The Tale of Holly How

(Critical Survey of Contemporary Fiction)

In this second novel in a planned eight-book series called The Cottage Tales of Beatrix Potter, the renowned creator of The Tale of Peter Rabbit and numerous other children's classics is having her house remodeled at her recently purchased Hill Top Farm. But Beatrix soon is involved with several local events, including murder, the fate of an orphaned girl, and the welfare of the native animals which she dearly loves.

While on a short trip to buy some sheep for her farm, Beatrix and a friend discover the body of the shepherd, Ben Hornsby, at the bottom of a cliff. It is Beatrix who notices a detail that suggests it was not merely an accident. Beatrix also applies her sleuthing skills to solve the puzzle of why a wealthy dowager is insisting that an unknown man be appointed headmaster of the local school. And why is the rich woman's granddaughter, Caroline, being mistreated in the manor house?

When Beatrix learns that the native badgers are being hunted to use in illegal fights with dogs, she initiates swift action. It is this case, in fact, that forms the climax of the novel. The local animals provide much of the interest and fun. They talk with each other and often know the answers to the various mysteries before the humans do, and they sadly regret the fact that the humans cannot understand what they are trying to tell them.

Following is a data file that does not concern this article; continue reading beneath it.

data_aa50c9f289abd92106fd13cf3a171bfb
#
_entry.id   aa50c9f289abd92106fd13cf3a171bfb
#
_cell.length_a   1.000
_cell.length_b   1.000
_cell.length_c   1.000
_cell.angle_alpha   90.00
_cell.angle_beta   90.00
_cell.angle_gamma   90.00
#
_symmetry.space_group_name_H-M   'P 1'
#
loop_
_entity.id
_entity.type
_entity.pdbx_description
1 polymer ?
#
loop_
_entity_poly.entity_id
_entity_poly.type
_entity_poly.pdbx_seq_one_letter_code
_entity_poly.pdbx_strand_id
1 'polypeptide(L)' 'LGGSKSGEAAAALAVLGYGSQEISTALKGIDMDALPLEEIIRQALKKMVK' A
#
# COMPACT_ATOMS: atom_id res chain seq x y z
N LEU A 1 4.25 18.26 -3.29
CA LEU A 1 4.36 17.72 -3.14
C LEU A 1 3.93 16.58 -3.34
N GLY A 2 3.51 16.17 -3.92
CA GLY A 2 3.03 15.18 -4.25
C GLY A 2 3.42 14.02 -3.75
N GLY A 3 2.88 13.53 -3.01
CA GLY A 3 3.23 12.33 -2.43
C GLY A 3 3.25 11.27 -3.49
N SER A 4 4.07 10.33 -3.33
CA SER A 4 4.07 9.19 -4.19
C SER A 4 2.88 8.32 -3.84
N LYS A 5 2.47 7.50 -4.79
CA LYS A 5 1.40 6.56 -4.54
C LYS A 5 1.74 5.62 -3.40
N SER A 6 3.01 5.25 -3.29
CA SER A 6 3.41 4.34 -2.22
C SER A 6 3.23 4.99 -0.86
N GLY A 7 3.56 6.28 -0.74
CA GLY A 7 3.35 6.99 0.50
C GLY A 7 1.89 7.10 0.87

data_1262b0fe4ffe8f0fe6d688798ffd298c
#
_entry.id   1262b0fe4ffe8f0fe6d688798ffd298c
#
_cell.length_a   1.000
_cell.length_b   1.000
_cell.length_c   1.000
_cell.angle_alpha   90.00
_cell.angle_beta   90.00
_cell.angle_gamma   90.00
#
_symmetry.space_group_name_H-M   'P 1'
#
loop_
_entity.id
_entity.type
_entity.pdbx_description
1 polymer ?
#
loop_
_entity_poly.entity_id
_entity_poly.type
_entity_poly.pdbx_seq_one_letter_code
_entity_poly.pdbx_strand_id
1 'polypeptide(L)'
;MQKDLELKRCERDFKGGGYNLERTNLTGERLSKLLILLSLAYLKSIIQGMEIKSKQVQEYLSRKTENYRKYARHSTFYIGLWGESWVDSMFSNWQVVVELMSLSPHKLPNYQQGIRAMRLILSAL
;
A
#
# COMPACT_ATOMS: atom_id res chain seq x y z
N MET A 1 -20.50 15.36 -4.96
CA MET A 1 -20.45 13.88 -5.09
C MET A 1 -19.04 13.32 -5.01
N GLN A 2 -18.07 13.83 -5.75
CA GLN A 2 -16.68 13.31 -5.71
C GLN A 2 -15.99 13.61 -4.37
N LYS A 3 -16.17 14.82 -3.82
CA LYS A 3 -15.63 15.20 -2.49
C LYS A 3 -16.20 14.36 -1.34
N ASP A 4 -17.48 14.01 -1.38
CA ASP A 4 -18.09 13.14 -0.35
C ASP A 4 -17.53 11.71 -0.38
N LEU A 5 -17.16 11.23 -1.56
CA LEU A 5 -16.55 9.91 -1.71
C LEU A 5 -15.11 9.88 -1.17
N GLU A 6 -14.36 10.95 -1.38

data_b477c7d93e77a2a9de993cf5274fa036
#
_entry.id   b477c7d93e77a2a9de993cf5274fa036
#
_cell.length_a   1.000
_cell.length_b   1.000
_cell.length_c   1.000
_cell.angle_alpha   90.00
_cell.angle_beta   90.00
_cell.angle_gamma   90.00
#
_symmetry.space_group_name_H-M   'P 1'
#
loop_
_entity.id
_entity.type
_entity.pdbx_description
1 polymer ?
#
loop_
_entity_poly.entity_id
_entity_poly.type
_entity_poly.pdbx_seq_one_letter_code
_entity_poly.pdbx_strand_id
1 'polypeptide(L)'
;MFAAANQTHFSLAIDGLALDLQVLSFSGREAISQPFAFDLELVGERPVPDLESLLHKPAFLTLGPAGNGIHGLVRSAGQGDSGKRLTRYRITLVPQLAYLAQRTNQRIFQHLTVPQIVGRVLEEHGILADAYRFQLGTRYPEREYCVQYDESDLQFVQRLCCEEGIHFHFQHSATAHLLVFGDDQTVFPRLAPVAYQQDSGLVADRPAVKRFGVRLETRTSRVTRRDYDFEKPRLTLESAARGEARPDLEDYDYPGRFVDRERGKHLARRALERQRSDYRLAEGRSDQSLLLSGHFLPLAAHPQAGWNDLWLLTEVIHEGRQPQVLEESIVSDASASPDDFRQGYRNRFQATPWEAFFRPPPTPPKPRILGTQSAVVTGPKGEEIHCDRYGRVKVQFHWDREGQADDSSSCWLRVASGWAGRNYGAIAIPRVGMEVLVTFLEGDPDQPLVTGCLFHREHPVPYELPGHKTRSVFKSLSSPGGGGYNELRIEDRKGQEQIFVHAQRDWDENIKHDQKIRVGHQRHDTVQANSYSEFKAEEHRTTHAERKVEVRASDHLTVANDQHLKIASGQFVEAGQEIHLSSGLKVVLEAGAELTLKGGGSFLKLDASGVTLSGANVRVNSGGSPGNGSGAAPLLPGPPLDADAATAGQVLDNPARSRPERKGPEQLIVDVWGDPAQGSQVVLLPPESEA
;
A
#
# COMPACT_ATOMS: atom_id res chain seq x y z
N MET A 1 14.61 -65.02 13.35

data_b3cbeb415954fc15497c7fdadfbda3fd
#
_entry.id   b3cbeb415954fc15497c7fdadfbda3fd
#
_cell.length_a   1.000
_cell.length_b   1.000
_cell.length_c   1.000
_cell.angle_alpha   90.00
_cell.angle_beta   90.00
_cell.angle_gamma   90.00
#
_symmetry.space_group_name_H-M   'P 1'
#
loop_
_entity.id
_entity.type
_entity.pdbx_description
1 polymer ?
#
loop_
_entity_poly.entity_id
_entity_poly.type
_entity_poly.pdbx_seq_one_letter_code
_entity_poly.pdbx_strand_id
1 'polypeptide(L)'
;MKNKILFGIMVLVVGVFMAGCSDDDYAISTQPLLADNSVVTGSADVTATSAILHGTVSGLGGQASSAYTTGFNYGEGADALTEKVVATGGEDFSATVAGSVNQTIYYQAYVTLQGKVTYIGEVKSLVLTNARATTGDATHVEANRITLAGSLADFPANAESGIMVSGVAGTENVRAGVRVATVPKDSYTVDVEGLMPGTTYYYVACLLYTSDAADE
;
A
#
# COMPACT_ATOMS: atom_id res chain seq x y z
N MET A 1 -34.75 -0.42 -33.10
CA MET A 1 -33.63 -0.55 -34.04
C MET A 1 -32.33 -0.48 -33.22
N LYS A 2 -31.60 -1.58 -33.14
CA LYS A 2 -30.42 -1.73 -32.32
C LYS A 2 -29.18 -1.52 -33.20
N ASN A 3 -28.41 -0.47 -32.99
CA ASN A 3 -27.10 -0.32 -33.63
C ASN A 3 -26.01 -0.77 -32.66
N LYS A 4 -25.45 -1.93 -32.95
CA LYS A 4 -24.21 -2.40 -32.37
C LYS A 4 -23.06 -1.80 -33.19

Susan Wittig Albert, known for her best-selling China Bayles Herbal Mysteries for adults, is the author of over sixty books for children. The Tale of Holly How and this charming series featuring Beatrix Potter should be entertaining for readers ten years old through adults of any age.